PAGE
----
The frame story is set in the late 70s in the USA. Art Spiegelman plans to write a graphic novel about his fathers’ history during WWII. He and his father do not get along well. Also, Art seems to blame himself for the suicide of his mother, because he never showed her the love she had longed for. Vladek Spiegelman has survived the concentration camps, but has grown to be a rancorous, greedy old man, who is racist to black Americans, who is complaining about his health and his second wife, even to his son – who clearly doesn’t want to hear about the marital problems of his father. I loved how Vladek still speaks English with a Polish accent. Art and Vladeks relationship is rather detached. Nevertheless, Art urges his father to tell him about his life in 1939-1945. Those events are shown in flashbacks told by Vladek and drawn by Art.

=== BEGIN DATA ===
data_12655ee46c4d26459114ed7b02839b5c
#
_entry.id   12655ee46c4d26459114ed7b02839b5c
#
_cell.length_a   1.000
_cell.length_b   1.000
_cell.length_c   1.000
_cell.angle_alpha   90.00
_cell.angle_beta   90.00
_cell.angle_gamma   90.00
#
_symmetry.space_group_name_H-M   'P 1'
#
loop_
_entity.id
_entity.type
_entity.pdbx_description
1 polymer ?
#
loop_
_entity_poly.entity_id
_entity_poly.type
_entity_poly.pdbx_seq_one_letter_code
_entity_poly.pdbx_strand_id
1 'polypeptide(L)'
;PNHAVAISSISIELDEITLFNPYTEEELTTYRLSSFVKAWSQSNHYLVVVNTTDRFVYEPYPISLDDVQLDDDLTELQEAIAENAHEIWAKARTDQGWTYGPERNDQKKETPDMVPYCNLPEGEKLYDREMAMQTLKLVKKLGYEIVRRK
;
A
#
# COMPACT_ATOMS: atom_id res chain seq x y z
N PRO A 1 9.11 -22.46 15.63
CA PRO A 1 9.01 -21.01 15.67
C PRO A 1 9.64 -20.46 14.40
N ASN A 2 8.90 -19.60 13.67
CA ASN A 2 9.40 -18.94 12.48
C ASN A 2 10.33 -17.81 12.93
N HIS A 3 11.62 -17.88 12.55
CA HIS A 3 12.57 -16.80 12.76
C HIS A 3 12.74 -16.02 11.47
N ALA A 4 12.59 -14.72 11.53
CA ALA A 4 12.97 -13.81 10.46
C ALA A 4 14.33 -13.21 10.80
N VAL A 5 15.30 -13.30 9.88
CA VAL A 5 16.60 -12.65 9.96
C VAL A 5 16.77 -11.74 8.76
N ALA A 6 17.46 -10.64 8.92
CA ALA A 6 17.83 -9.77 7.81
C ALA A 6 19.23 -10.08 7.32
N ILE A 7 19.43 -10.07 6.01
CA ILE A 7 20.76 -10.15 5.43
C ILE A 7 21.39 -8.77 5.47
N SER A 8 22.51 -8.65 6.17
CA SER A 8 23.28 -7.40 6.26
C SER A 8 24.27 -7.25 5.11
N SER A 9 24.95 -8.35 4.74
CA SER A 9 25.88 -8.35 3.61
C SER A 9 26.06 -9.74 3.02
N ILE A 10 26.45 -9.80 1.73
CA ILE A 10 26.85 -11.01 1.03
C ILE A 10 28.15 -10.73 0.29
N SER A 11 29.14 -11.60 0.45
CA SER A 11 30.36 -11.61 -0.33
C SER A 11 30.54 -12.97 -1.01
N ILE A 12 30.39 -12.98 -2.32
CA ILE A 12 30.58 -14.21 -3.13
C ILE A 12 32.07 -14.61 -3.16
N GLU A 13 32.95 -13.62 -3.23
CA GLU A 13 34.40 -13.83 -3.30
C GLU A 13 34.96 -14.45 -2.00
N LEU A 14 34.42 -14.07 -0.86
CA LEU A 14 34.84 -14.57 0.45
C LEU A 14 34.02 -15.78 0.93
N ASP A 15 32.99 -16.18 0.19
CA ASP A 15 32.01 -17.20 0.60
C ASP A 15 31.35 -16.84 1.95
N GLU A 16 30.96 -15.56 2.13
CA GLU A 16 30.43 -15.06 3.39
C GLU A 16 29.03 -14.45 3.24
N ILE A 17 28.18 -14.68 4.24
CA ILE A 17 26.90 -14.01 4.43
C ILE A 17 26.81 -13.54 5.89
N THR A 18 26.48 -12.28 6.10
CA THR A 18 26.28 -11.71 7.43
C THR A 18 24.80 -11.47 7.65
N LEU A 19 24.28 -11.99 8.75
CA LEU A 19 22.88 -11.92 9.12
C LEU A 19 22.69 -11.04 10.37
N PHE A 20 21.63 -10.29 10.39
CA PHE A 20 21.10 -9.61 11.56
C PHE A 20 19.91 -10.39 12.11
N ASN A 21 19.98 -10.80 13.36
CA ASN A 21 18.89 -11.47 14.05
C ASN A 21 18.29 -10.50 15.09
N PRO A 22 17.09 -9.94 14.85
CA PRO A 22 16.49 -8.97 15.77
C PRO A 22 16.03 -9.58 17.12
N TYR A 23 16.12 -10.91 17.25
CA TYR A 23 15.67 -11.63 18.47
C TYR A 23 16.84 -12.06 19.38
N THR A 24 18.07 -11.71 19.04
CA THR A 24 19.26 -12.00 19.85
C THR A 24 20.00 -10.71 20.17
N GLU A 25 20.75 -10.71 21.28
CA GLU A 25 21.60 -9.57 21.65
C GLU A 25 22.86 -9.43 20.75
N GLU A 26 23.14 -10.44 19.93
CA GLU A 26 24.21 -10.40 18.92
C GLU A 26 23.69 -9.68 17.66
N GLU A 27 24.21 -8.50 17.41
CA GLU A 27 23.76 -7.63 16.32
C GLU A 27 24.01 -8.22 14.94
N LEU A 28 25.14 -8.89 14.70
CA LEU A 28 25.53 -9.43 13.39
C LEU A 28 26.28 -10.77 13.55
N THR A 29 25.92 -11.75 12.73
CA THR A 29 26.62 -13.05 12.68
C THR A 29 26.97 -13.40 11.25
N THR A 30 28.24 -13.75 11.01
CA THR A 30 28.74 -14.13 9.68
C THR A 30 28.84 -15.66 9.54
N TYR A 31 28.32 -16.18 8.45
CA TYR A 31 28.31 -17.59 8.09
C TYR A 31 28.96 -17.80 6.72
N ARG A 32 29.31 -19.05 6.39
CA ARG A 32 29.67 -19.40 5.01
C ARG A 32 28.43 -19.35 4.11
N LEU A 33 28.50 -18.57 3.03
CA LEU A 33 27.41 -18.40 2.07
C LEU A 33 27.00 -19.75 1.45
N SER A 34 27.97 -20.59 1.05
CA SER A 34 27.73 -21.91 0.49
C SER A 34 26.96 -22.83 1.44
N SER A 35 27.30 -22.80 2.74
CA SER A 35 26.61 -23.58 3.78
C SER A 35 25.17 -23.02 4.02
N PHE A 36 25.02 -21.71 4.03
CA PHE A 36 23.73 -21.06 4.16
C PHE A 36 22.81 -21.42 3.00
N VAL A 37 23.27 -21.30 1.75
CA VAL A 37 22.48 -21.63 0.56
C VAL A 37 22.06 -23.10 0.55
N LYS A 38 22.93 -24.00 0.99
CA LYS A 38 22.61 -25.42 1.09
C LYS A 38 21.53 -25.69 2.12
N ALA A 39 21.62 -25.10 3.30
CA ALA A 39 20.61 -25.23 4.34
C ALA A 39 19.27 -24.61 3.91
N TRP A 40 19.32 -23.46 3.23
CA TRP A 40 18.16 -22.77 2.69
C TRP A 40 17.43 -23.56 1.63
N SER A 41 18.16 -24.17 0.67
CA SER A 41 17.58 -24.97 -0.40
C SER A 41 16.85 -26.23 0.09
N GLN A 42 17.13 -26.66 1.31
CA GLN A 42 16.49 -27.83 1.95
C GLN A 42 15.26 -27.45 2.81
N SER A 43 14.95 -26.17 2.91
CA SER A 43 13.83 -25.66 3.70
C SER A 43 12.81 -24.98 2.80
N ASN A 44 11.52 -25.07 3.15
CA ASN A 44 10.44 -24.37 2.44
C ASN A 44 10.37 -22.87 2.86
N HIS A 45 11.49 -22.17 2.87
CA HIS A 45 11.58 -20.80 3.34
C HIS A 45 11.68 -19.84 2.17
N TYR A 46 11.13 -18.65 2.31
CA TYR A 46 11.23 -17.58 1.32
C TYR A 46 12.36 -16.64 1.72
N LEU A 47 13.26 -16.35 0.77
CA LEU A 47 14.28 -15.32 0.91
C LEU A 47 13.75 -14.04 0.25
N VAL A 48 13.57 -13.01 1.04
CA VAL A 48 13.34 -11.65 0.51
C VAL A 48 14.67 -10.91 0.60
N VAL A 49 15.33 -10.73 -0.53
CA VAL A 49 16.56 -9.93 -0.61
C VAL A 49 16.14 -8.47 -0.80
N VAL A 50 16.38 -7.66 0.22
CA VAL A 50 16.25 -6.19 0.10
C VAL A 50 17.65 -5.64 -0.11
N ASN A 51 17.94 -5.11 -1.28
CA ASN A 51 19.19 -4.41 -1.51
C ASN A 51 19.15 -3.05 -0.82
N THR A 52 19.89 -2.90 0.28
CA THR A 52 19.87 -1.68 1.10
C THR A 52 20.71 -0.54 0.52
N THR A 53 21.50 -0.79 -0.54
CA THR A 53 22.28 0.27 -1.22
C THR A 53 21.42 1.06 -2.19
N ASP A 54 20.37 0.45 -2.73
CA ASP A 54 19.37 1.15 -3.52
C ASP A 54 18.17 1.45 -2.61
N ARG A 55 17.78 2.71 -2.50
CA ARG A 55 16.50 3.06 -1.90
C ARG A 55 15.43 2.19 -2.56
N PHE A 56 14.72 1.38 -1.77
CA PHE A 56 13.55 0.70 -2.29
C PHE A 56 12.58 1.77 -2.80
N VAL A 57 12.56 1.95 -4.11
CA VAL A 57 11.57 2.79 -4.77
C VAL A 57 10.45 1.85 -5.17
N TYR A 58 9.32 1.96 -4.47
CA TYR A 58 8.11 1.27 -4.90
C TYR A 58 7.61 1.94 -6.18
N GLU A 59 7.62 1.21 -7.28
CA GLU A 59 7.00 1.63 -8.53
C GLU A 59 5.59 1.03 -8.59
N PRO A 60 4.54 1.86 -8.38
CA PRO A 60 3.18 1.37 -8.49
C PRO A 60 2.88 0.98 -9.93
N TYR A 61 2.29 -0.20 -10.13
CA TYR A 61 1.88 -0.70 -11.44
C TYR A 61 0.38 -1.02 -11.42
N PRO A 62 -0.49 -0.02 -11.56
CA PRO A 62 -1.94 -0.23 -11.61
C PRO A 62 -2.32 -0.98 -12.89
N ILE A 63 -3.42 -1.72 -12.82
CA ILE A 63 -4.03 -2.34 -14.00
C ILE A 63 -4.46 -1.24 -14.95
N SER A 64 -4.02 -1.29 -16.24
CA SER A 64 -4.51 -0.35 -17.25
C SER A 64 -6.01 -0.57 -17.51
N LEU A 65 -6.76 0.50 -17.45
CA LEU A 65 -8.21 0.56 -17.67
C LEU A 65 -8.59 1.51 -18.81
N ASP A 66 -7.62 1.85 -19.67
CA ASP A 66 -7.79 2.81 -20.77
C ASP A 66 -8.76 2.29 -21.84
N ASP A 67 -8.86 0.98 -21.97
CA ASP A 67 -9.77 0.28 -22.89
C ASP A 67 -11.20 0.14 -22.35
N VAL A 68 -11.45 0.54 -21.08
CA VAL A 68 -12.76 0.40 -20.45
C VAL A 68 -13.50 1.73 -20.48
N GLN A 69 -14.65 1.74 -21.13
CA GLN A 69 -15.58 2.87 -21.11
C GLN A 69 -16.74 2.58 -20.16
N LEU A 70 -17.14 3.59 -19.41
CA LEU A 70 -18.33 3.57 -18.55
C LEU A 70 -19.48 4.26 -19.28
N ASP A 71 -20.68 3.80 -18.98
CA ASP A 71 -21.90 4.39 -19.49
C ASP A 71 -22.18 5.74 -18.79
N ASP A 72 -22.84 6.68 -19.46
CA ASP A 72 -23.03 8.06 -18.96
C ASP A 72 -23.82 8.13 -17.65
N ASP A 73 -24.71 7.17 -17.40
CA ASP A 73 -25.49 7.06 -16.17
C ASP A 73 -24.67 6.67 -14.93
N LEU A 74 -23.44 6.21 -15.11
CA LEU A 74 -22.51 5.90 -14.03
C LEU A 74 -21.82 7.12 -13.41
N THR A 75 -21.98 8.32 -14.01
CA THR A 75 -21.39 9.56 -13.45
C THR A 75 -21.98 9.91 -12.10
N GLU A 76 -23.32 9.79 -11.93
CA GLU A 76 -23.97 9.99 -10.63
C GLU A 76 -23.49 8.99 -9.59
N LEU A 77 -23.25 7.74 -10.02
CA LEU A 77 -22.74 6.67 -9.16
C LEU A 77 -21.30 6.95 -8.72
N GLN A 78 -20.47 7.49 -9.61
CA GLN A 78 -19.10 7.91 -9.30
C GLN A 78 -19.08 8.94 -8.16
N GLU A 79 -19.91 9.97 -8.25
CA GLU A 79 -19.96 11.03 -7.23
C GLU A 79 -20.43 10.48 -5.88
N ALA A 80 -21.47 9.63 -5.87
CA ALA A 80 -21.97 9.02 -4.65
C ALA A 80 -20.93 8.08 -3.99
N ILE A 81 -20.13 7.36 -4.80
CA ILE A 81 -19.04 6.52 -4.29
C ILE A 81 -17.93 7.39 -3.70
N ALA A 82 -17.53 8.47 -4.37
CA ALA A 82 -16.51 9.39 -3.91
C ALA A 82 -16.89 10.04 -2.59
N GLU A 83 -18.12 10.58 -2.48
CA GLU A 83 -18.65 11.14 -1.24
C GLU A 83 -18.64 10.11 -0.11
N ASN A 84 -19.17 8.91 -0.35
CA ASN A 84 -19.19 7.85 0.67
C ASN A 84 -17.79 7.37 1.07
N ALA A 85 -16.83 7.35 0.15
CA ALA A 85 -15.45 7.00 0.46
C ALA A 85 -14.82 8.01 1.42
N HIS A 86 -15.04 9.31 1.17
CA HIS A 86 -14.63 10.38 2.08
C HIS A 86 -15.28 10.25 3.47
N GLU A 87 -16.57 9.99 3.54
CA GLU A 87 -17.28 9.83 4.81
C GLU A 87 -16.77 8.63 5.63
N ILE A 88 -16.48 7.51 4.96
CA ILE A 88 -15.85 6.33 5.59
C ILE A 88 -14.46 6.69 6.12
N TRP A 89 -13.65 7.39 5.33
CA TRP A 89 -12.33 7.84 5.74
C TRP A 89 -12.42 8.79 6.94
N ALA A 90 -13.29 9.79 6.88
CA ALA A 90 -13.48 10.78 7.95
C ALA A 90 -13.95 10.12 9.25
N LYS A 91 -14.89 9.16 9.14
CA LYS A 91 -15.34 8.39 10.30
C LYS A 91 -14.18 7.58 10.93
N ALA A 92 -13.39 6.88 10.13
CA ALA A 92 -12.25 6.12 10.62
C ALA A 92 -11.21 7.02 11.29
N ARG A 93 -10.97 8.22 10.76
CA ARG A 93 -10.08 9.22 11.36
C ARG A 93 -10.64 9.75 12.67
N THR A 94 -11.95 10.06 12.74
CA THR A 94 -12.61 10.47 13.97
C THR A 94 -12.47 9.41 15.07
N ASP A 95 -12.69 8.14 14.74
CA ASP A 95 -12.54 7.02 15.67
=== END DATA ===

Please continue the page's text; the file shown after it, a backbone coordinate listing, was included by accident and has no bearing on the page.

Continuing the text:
The characters are drawn as animals instead of humans – Jews are mice, Germans are cats, Poles are pigs. By making animals out of the characters, Spiegelman uses the only way to tell such a horrible story in the format of a comic book. Also, he reduces the differences between people of each ethnicity: they all look alike. And is this not exactly what happened during the war? Jews were all the same vermin in the eyes of the Nazis. Spiegelman depicted that by making mice out of them, which are hunt by the cats, naturally.
This book is so beautiful and powerful that it will touch one deep in the soul and leave an impression there for all times.